A Proud Pinoy in Dallas
PEOPLE By Joanne Rae M. Ramirez
Philippine Star, Tuesday, June 26, 2007, 11:16:27 PM
In a city of giants - from malls to oilfields, here is a Pinoy who started small but made it big.
Dindo Orosa owns and manages a restaurant and banquet facility at the Trammel Crow Center in Dallas, Texas that will make fellow Pinoys proud. Called Aija, the restaurant (its corporate name is Arts District) was recently featured in the 248-page US glossy magazine D Weddings, where it was described as a "one-of-a-kind venue" for "distinctive wedding receptions."
The restaurant's executive chef Raoul Orosa is Dindo's brother, and together they have set a standard for other Filipino-operated enterprises in Dallas. They go beyond Filipino food - which is Dindo's specialty at home - and offer seamless fine-dine services to engaged couples in Dallas who want a truly memorable wedding reception.
"Couples and their guests can enjoy breathtaking downtown views, museum-style banquet rooms and an outdoor garden area with remarkable 18th-century sculptures," says D Weddings of Aija.
"The culinary creativity of executive chef and owner Raoul Orosa and his professional banquet staff offer guests unparalleled cuisine and intuitive service."
"Combining grandeur, grace and elegance, the Arts District Banquet Facility executes every wedding wish with precision and attention to detail to bring dreams to life," gushes the magazine.
Service is the domain of Dindo, who used to be a flight attendant. During the restaurant's early days, Dindo set up the table arrangements himself, so that when a member of the crew charges him for two hours' work for doing the same thing, Dindo replies, "But you can do table settings in one hour. I do."
Dindo hires mostly Mexicans as waiters, because Filipino waiters sometimes "find it hard to distinguish between a friend and a boss." His observation, I believe, should be a lesson for overseas Pinoys who cannot draw the line between work and friendship and take it against a Filipino boss when the latter starts imposing workplace rules.
Dindo, who is married to the former Karen Anne Reyes, says his business could never have flourished if also not for the patriotism of Americans.
Dindo recalls that after 9/11, it was an uphill climb for Aija. But he noticed that Americans were closing ranks to prop up the country and its fledgling businesses after the demoralization of 9/11. So he proposed to owners of the building to give him a rent moratorium till Aija was able to get back on its feet.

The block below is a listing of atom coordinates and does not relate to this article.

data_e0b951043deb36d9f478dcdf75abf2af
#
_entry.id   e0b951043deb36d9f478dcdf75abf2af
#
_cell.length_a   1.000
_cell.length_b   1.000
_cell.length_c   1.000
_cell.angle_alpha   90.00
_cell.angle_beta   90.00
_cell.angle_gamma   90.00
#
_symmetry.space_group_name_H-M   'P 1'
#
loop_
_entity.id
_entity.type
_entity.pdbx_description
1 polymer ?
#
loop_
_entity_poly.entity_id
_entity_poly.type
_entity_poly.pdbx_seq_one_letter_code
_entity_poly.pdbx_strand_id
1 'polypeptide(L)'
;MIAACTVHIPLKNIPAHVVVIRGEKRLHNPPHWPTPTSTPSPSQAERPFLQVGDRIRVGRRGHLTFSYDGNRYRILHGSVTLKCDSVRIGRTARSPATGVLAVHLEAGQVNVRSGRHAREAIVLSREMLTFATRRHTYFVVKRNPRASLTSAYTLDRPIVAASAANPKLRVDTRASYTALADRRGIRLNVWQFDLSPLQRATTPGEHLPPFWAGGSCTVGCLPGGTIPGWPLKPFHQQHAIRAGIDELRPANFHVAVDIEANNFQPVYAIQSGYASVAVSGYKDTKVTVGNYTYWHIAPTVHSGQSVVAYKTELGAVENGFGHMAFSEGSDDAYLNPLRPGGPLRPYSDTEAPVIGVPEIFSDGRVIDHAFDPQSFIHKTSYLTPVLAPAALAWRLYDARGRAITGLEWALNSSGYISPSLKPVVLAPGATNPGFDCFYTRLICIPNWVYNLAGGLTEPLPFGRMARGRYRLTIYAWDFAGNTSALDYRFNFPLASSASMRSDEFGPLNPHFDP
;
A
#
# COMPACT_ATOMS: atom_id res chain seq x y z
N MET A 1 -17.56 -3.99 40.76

Because the building's landlords did not want any establishment in its premises to close down - they had foresight, too, not just patriotism - they granted a rent moratorium to Aija. The decision paid off because after the wounds of 9/11 healed, business started picking up.
Dindo credits his success in the US to his faith in God, perseverance and a profound respect for the people who work for him. "When you put your employees first, it will show in their service to you," says Dindo.
The events of September 11 were not the only challenges they faced in 2001. Dindo recalls that just when they were expecting their second son Joseph in 2001, he got laid off from a high paying job in San Francisco.
"I was just having a drink with the boss on Friday, and there he was, on a Monday, telling me I was one of the hundreds who were going to be laid off!" Dindo recalls during a dinner hosted by ad executive Bobby Caballero at the Italianni's Greenbelt, where we had a preview of its "masterpiece" dishes like Venetian steak and prawns, chicken picatta, Corsican steamed fish fillet and braised lamb shanks.
After he was laid off, Dindo recalls, he sat for one hour inside his car in the parking lot, unsure of the future but sure of the love of his family.
Upon the encouragement of his Dallas-based brother Raoul, he and Karen tried their luck in Dallas, where starting over was not easy. To make things more difficult, 9/11 struck just when they were settling down. It was a double whammy for Dindo and Karen.
When things hit rock bottom, Dindo and Karen sought strength in their Catholic faith. They joined Couples for Christ and even became coordinators for Gawad Kalinga in Dallas.
Without their meaning to, their business flourished as their faith did.
"It's because Karen and I learned how to 'let go, and let God.' When you trust in God, nawawala ang pressure and it is easier to make decisions," believes Dindo.
Aside from offering catering services for weddings, Aija is known for its lunchtime buffets. Aija's buffet was recently rated the only four-star lunch buffet in Dallas by the Dallas Morning News. Historically, lunch buffets are rated only a 3 1/2 star.
The restaurant's specialty is its big Pacific Dover, and for dessert, the winner is the Pinoy cassava cake with caramel topping. Dindo says they infuse Filipino dishes and seasonings into the entrees, like the rib eye steak tastes like steak a la pobre, and the chicken soy vinaigrette is just chicken adobo with another name.
Last year, the Orosas put up a Japanese fastfood outlet at the Dallas International Airport.
After his recent visit to Manila, during which he got reacquainted with world-class Filipino food, Dindo is thinking about opening a pastry store cum merienda place in Dallas offering both Filipino and continental favorites.
From the lows of being laid-off and the pains of 9/11, Dindo and Karen Orosa have found the ingredients to success and personal happiness. And both say they're no secret!
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